If you think manners are of no interest to someone wishing to be a better person, consider the final sentence of Devereaux’s etiquette guide: ‘The finest way in which children can be trained to grow up into thoughtful, courteous and considerate men and women is by surrounding them with those qualities throughout their younger days.’ A concern with manners can lead you to much more important matters than how to hold your fork.

Compare and contrast

Civility costs nothing. Early 18th century
 
He was born without pants and is ashamed to be dressed. Greek proverb
 
Good breeding consists in concealing how much we think of ourselves and how little we think of the other person. Mark Twain (1835–1910)
3.

‘Tis better to have loved and lost / Than never to have loved at all

Alfred, Lord Tennyson (1809–92)
In a spin-off book to the comedy TV series Not The Nine O’clock News, Tennyson’s sage words are rendered anew as ‘It’s better to have loved and lost than it is to spend your whole life wanking.’
The deliberate variation, apart from being very funny, transforms the original in two ways common misunderstanding can. First, of course, is the equation of love and sex. To have loved and lost is not the same as to have shagged and lost, though that too may be better than never to have shagged at all.
Second, and more significantly, it has the effect of transforming a consolation into an exhortation. Whether we remain life-long singletons or have even brief sexual relationships with others is something that we can, to a certain degree, control. If we think that even bad sex is preferable to masturbatory solitude, that can provide the spur to seek out some of the numerous others who feel the same way and would gladly take our companionship.
But although a sexual liaison can be a mutually convenient deal between consenting adults, love cannot be so easily arranged. We cannot just choose to fall in love. Believing it is better to have loved and lost does not make us any more likely to find love. Rather, the best time to hear such words is when love has gone, to help us come to terms with our loss.
There is, nevertheless, one sense in which heeding Tennyson’s line from ‘In Memoriam A. H. H.’ can help prepare us for love, should it call. The message is not that any relationship is better than none at all. If we want to keep ourselves open to the possibility of a love worth losing, we need to retain at least a spark of romanticism. To truly believe we can love and lose requires belief that we can truly love.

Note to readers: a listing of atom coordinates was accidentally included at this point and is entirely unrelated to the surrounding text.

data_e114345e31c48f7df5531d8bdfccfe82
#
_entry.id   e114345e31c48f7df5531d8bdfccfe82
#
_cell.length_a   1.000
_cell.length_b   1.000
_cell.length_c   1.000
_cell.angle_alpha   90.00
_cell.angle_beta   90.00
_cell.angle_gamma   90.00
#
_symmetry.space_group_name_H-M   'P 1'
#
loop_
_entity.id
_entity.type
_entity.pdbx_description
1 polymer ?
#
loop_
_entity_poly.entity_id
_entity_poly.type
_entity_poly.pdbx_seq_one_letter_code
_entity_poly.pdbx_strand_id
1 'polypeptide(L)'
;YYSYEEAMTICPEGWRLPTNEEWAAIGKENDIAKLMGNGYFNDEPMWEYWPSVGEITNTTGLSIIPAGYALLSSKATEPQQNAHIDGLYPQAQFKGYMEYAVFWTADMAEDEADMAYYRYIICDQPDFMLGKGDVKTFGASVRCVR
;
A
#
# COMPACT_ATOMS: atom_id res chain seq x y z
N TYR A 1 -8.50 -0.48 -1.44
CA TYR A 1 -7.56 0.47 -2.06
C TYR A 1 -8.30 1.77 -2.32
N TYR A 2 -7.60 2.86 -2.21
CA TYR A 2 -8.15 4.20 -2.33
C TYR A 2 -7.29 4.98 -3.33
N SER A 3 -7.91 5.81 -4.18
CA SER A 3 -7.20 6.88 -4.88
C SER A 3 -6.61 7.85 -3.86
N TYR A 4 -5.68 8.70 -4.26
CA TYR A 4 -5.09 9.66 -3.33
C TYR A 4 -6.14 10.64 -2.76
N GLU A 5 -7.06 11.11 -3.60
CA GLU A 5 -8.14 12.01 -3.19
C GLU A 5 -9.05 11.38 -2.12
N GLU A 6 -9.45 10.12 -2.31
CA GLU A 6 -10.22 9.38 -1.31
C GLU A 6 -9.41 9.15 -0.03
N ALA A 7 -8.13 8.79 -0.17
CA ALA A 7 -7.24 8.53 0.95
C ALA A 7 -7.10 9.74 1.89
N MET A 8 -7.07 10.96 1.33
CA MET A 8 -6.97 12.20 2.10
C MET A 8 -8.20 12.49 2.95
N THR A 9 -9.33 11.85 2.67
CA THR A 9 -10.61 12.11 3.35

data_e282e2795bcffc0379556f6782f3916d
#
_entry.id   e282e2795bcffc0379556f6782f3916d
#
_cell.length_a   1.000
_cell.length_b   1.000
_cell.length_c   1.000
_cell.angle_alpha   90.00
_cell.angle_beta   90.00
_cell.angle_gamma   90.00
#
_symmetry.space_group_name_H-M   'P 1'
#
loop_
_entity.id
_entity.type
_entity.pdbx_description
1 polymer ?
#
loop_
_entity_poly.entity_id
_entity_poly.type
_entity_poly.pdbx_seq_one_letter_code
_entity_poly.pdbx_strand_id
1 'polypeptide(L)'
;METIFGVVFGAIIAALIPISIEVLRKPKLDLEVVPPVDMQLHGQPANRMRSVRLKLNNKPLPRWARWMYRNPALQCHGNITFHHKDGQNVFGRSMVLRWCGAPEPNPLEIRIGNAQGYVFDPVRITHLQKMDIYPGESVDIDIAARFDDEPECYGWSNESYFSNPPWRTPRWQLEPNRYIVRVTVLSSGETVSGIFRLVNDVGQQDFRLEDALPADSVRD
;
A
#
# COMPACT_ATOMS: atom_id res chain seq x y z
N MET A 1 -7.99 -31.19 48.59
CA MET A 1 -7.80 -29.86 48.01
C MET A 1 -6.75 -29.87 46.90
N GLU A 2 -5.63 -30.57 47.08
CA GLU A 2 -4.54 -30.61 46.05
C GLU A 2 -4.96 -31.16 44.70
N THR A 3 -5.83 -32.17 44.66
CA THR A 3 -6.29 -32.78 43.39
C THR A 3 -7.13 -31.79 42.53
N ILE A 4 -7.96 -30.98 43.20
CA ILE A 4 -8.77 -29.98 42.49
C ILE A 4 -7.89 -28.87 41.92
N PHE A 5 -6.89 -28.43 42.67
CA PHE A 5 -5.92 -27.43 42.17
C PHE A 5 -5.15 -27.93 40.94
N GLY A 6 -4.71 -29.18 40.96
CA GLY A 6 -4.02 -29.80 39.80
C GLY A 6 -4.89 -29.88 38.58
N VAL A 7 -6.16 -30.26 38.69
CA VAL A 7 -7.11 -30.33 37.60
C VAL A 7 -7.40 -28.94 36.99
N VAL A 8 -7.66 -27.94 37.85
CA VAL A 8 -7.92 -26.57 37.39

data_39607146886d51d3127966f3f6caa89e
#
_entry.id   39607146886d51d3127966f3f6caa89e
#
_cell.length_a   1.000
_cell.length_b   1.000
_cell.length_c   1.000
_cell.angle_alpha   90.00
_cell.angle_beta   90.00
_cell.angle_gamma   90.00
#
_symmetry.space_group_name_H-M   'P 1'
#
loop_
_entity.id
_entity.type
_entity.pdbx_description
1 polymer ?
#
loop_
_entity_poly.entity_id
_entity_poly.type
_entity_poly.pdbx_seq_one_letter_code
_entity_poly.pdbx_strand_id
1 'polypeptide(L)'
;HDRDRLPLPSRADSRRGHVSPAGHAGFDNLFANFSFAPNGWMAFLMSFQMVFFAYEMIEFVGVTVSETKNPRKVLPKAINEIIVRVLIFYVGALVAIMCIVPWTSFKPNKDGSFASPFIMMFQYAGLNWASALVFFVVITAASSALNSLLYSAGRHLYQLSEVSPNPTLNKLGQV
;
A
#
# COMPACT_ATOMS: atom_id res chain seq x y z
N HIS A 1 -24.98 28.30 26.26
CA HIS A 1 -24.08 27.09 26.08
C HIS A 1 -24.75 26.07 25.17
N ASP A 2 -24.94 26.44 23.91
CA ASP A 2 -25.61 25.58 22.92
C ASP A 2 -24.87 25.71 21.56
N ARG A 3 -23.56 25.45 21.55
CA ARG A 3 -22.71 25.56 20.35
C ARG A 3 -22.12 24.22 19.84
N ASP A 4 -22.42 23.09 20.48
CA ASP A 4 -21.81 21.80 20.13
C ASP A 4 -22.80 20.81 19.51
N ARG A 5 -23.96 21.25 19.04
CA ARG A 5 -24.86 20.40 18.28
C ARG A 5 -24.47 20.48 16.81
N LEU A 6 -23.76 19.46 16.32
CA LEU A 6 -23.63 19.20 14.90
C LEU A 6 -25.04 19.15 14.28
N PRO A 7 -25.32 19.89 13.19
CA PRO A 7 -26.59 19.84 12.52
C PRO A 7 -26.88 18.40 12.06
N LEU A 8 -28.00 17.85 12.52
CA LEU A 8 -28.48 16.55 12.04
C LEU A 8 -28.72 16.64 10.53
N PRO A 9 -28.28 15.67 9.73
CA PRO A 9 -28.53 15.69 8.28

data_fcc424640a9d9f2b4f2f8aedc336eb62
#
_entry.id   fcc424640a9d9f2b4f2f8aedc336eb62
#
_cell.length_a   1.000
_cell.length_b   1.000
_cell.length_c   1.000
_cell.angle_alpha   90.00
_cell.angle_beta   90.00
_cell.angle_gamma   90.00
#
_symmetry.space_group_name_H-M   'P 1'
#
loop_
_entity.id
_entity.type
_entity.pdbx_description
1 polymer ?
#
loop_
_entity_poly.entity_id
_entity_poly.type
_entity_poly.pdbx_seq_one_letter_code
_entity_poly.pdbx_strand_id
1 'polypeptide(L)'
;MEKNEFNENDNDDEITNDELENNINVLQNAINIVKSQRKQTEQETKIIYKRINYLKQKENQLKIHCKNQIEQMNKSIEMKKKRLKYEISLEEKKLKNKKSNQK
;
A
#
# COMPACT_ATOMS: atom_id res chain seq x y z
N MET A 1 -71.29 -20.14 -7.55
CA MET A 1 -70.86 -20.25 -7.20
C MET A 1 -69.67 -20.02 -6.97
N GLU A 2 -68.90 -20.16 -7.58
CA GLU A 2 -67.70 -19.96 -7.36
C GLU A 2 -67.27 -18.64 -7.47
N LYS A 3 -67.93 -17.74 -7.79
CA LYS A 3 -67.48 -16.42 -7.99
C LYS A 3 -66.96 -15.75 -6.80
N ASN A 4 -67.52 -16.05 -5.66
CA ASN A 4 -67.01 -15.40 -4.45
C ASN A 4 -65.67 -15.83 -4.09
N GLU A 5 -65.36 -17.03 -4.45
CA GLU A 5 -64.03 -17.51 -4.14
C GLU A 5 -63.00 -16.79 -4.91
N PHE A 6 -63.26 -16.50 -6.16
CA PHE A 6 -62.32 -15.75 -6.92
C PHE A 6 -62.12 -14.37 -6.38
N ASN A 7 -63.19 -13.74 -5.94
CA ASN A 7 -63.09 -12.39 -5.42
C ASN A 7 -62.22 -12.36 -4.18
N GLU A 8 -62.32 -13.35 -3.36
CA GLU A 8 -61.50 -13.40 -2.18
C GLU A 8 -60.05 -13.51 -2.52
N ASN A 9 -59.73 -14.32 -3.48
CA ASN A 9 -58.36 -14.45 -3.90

Compare and contrast

Opportunity never knocks twice at any man’s door. Mid 16th century
 
The world belongs to the bold. Spanish proverb
 
Not having shot is always to have missed. Dutch proverb
4.

No smoke without fire

Late Middle Ages
Although people still frequently say that there is no smoke without fire, few believe this in their hearts to be a general truth. We know, for example, that much of the smoke that chokes the pages of the tabloid papers and celebrity gossip magazines comes from fires that burn only in the bellies of ambitious journalists. When someone says sincerely that there is no smoke without fire, it is usually because they are already convinced of the presence of flames, not because they really believe the refrain lends support to their suspicions.
Nevertheless, in a way, this tired old saying is cannier than at first may appear. It is, of course, patently false if we take it to mean that there is some truth in every rumour or scandal. But if we take its imagery a little more literally, another possibility suggests itself. You can indeed always infer the presence of fire from the appearance of smoke; what you may not know is the kind of fire it is, or whether it is already dying out.
So it is with gossip. It never emerges from a vacuum. If what started people’s ears burning wasn’t an accident or a natural spark, we know someone must have been making mischief with matches. The question is, who and why?
Take any story of celebrity rivalry. How much of the smoke this generates is the result of their actual disagreements and how much is being generated by genuine rivals and allies with vested interests in exaggerating the rift? No smoke without fire, to be sure. But where are the real fires blazing and who is fanning the flames?
We should not lazily assume that the connection between hearsay and truth is a straightforward one of cause and effect. Reading the smoke signals accurately requires us to look more closely at where they are really coming from. Look carefully and you might just find fires in unexpected places.

Compare and contrast

Throw dirt enough, and some will stick. Mid 17th century
 
Where wood is being chopped, shavings fly. Polish proverb
 
If the wind comes from an empty cave, it’s not without a reason. Chinese proverb
5.

Nothing in excess

Inscription on the Temple of Apollo at Delphi, 6th century bce
An adviser can always be right yet not much use. For example, I am no agony uncle, yet I can offer guidance that I guarantee to be sound: when shopping, never buy anything that is too expensive. In love, do not marry the wrong person. And war is such a terrible thing that you must never, ever wage one unless not doing so is even worse.
The problem is that all these counsels are mere tautologies: they are true by definition. It takes no more than a basic grasp of the English language to realize that the wrong person, a war that is not right or a product that is ‘too expensive’ are all to be avoided. ...